How to make wine with grape juice concentrate

Updated February 21, 2017

If you don't have your own grape vineyard, yet want to make homemade wine without all the picking and stomping, try making wine with grape juice concentrate. It's an affordable and simple way to wade into wine making. Instead of purchasing special equipment, use a large jug and a sturdy large balloon. While the wine may not win any awards, it will give you a better understanding of the winemaking process. Before proceeding, sterilise the jug.

Combine 1,419ml. grape juice concentrate (thawed) with 5 cups of water and 1 cup of sugar in a gallon jug.

Put a lid on the jug and shake well to combine and dissolve the sugar.

Remove the lid and add one package of wine yeast to the bottle. Replace the lid and shake the bottle to blend. Before adding the yeast, read the manufacturer's instructions on adding it to a recipe, which may require hydration in a little water.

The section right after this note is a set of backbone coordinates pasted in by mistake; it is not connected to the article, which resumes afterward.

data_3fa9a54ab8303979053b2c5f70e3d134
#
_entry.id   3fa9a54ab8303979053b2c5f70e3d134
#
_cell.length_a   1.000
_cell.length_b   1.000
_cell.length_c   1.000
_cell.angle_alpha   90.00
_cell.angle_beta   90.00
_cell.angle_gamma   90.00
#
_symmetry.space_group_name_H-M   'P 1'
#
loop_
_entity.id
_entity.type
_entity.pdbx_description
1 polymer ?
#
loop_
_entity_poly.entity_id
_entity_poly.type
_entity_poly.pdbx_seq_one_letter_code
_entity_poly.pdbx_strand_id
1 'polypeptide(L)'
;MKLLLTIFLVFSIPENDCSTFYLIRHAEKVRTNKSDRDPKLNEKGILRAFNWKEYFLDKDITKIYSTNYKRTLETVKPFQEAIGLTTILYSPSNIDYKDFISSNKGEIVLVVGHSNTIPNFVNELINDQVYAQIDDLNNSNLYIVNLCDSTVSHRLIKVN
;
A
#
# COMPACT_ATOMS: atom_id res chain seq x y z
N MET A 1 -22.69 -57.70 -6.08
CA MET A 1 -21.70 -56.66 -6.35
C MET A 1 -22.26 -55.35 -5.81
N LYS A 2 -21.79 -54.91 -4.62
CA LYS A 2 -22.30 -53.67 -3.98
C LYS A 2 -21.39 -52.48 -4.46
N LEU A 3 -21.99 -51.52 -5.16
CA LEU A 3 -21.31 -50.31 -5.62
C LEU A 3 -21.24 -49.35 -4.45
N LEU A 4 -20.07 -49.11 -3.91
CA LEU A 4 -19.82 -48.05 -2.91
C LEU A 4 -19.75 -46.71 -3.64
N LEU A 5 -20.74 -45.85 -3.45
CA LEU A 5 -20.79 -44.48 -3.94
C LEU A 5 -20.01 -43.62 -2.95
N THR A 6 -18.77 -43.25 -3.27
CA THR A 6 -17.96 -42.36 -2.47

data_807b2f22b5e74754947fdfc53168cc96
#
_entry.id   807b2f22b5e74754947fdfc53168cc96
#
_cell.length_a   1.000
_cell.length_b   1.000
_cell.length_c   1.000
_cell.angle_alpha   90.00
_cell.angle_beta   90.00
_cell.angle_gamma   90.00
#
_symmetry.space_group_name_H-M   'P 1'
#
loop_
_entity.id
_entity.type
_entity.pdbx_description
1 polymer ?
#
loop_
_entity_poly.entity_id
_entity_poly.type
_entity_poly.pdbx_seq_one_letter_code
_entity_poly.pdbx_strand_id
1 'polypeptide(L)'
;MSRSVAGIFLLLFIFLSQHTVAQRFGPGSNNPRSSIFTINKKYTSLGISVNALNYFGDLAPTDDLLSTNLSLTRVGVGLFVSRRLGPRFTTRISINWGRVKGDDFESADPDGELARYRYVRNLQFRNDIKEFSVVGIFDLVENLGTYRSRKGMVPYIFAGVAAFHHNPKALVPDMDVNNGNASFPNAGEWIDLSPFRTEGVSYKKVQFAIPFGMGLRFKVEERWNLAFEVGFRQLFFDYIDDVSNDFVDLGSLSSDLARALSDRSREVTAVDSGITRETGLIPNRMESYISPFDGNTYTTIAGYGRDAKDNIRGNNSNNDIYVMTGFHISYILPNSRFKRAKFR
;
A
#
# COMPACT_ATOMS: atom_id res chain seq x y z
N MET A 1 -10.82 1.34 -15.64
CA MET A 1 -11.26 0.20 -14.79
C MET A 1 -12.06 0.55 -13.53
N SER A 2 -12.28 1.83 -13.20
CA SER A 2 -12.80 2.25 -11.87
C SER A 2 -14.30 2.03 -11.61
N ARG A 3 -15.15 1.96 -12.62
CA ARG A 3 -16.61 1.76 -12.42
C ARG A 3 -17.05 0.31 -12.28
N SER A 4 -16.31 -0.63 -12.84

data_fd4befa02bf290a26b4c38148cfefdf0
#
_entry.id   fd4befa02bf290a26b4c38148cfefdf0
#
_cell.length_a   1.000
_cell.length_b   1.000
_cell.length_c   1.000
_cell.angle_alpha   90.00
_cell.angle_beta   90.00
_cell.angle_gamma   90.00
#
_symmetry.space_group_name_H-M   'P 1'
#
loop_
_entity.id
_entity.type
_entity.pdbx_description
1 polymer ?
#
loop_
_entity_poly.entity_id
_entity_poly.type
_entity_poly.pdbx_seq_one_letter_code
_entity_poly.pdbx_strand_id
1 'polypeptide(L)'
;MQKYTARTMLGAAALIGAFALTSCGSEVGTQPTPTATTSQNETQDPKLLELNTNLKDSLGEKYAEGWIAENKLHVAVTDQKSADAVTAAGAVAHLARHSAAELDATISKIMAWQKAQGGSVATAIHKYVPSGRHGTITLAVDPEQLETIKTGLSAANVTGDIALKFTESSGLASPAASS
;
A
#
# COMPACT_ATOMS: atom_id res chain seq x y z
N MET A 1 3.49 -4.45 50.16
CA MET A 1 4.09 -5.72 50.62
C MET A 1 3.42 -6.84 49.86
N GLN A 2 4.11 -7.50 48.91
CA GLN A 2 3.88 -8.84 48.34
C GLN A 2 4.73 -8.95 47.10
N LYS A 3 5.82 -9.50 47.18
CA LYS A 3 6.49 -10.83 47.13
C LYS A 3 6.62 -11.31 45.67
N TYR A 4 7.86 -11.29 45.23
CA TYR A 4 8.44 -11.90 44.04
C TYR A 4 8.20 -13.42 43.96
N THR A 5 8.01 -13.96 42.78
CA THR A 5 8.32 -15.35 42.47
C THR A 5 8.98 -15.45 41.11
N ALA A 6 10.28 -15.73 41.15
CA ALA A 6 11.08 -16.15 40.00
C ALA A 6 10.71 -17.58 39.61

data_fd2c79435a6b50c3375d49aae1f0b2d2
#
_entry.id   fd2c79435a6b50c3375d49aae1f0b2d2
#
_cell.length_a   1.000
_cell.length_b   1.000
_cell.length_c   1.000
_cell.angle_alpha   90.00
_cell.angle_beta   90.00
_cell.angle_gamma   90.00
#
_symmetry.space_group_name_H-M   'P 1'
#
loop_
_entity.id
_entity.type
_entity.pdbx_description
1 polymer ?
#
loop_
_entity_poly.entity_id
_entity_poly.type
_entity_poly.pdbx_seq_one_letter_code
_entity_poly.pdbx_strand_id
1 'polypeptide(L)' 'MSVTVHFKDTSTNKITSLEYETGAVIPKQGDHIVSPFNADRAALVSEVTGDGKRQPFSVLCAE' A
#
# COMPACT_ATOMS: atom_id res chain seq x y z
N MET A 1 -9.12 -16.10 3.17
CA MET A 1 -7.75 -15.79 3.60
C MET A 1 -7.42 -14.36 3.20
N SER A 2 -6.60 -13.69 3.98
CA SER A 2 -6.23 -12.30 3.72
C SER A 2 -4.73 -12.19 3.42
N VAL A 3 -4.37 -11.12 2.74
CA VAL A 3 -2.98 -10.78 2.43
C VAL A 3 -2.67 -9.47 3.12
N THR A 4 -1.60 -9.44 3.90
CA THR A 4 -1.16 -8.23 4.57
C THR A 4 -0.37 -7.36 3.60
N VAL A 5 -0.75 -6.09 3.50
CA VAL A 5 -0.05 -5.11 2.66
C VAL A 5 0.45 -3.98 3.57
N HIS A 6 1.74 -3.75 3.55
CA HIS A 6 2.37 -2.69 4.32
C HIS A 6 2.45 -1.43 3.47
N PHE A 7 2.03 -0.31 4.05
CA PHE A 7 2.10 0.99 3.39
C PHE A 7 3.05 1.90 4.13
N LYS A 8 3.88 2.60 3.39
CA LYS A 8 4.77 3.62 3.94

Remove the lid. Cover the jug's opening with the balloon, instead of the jug's lid. Secure the balloon to the bottle by tying the balloon to the bottle's neck with a heavy string.

Place the bottle in a dark, cool area. The balloon will begin to expand while fermenting. It will take about a month. When the balloon deflates, the wine is ready.


If the balloon happens to break before it is finished fermenting, replace with another balloon, which has been pricked with a needle. Some homemade winemakers prick the balloon with a sharp sewing needle about five times, making tiny holes. The balloon serves as a makeshift airlock, which allows the carbon dioxide to release, without letting air in.

Things You'll Need

  • Gallon jug
  • Sugar
  • Wine yeast
  • Heavy balloon
  • String
Cite this Article A tool to create a citation to reference this article Cite this Article

About the Author

Ann Johnson has been a freelance writer since 1995. She previously served as the editor of a community magazine in Southern California and was also an active real-estate agent, specializing in commercial and residential properties. She has a Bachelor of Arts in communications from California State University, Fullerton.